If you and your partner have not worked out your differences in that respect by the time children come along, you have made a major faux pas. You need to find out all these things and more before you ask them to marry you! It’s common sense. Honestly, these days we need to start calling it “uncommon sense” because apparently only 10% of the population gets that gene.

  • L. Drummond

    November 5th, 2011 at 3:23 AM

    If you have religious differences, you’re better off asking yourself two questions: Am I willing to throw mine aside? Are they willing to throw theirs aside? When the answer to either of those is no, then you’re not compatible.

    You cannot have multiple religions under one roof and exist in harmony. The minute you attempt to discuss religion rationally and at length with your spouse, it’s over.

  • Hank Mackie

    November 5th, 2011 at 2:49 PM

    @L.Drummond: That’s not necessarily true. I’m Catholic and my wife has been an Atheist for as far back as she can remember. She has no interest in Mass nor converting to Catholicism and I’m fine with that! I’m not going to dictate to her how to live her life nor she mine. Anyway, we can find plenty to fight about as it is. ;)

  • Karla Foley

    November 5th, 2011 at 3:38 PM

    When it comes to a conflict of beliefs and children, you should both sit down, be quiet, and let your kid choose his which belief system she or he’s going to follow for themselves.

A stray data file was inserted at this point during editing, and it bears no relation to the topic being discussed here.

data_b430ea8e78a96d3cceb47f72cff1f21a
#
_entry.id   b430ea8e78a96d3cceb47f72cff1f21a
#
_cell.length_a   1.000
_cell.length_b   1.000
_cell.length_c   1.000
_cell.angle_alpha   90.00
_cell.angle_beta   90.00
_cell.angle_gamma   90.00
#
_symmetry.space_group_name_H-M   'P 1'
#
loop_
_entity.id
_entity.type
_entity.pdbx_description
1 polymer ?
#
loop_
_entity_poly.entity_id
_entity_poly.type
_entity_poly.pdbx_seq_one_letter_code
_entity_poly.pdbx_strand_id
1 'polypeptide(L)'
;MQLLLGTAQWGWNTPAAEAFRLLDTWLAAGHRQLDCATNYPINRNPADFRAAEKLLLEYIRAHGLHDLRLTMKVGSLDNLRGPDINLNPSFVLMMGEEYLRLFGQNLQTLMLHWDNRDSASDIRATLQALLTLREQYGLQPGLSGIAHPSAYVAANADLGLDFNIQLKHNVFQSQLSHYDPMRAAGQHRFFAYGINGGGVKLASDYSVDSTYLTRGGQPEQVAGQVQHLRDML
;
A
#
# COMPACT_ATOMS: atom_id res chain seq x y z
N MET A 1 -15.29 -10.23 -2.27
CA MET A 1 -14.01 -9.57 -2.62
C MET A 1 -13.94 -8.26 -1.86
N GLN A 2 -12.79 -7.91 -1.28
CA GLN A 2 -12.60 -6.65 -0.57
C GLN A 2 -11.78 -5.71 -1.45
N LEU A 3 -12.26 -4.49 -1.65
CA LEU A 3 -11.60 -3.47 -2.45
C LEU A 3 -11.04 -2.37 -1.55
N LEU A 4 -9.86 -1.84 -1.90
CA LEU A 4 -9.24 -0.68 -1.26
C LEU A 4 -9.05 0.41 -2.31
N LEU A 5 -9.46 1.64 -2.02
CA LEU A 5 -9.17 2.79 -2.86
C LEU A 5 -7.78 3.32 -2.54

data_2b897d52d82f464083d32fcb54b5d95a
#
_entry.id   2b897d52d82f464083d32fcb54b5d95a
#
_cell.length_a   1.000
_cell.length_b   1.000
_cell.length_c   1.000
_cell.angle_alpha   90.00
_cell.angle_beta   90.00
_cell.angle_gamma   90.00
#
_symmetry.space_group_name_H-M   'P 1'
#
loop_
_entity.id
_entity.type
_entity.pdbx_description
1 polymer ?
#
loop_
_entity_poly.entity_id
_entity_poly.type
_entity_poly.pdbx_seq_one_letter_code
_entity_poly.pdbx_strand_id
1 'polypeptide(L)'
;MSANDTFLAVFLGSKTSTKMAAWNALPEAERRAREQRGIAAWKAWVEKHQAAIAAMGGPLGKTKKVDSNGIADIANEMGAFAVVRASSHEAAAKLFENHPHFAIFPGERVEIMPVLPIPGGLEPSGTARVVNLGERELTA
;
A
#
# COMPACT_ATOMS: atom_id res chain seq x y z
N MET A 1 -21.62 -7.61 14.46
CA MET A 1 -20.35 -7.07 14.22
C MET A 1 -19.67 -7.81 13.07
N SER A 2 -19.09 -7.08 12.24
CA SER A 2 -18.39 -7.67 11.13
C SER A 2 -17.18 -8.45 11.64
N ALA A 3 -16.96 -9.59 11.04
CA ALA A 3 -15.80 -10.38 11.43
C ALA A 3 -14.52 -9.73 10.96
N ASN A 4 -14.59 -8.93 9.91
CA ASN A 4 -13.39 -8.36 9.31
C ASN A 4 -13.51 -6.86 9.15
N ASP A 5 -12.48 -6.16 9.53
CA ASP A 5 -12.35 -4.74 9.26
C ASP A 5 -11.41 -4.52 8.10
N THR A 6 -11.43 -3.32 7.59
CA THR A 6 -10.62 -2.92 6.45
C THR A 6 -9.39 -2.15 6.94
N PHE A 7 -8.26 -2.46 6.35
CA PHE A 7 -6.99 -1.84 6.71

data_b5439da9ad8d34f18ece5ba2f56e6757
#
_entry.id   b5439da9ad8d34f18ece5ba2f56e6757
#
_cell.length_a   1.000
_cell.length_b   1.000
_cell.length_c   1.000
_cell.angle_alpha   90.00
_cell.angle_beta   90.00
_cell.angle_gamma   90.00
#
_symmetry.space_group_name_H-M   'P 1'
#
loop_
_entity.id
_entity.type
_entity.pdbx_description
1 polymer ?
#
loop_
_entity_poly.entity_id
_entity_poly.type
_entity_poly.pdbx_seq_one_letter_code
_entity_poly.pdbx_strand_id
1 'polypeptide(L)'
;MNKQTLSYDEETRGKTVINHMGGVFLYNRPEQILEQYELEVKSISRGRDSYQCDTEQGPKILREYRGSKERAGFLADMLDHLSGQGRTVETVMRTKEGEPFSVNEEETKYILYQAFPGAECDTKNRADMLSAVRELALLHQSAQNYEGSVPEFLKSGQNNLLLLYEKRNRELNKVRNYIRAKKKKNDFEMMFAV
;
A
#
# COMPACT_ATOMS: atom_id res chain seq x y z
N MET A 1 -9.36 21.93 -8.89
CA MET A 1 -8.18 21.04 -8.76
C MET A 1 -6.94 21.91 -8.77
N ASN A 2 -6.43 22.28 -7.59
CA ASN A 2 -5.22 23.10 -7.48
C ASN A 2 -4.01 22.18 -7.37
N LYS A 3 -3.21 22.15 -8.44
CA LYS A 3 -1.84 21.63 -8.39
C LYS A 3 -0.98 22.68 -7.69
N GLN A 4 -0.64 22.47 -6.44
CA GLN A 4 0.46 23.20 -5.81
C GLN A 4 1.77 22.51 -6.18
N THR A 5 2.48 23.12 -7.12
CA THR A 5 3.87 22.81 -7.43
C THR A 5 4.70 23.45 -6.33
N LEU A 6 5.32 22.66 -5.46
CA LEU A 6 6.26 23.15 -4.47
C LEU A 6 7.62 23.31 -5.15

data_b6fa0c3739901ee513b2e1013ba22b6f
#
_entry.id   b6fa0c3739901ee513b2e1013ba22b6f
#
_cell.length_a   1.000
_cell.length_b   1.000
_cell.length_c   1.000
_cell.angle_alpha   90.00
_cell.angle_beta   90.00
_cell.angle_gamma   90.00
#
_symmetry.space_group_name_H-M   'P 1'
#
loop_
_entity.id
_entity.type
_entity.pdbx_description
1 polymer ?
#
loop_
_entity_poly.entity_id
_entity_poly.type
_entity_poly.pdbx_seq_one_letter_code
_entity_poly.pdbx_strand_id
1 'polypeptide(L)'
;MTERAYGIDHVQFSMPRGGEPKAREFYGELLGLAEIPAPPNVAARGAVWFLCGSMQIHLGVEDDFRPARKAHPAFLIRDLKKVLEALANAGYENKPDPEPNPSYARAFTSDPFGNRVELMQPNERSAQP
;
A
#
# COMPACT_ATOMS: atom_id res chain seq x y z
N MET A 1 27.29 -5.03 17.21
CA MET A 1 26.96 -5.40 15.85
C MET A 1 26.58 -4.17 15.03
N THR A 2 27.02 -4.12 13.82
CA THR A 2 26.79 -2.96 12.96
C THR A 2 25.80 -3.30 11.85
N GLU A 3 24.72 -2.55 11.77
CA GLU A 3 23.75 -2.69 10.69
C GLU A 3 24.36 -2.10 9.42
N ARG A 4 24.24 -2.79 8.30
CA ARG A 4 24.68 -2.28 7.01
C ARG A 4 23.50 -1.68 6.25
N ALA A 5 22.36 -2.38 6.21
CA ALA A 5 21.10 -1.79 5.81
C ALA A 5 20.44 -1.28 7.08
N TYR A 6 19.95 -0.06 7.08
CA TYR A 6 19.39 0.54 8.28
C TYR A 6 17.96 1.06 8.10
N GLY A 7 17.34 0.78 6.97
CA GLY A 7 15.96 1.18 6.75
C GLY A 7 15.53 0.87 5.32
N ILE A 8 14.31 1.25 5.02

Kids who have religion forced on them end up despising the church they were pressed into attending. They are the ones that hurl verbal abuse at Christ’s word and consider the Pope to be the bigged con-artist since Frank Abagnale. Let them choose who they want to go with.

  • Art Mendoza

    November 5th, 2011 at 3:54 PM

    @Karla–You are correct there! I had religion forced down my throat when I was young. I COULD be a very tolerant person about religion. I choose instead to tell anyone who talks to me about religion to drop the subject with increasing levels of firmness.

    I simply don’t want to talk about it, and I don’t want to care about it. I don’t have to do either since I’m not six nor sixteen anymore. See? Being a free spirit has its perks.

  • Kalila Borghini

    November 6th, 2011 at 4:46 PM

    Thank you all for your comments. Glad to see this article has generated some lively discussion.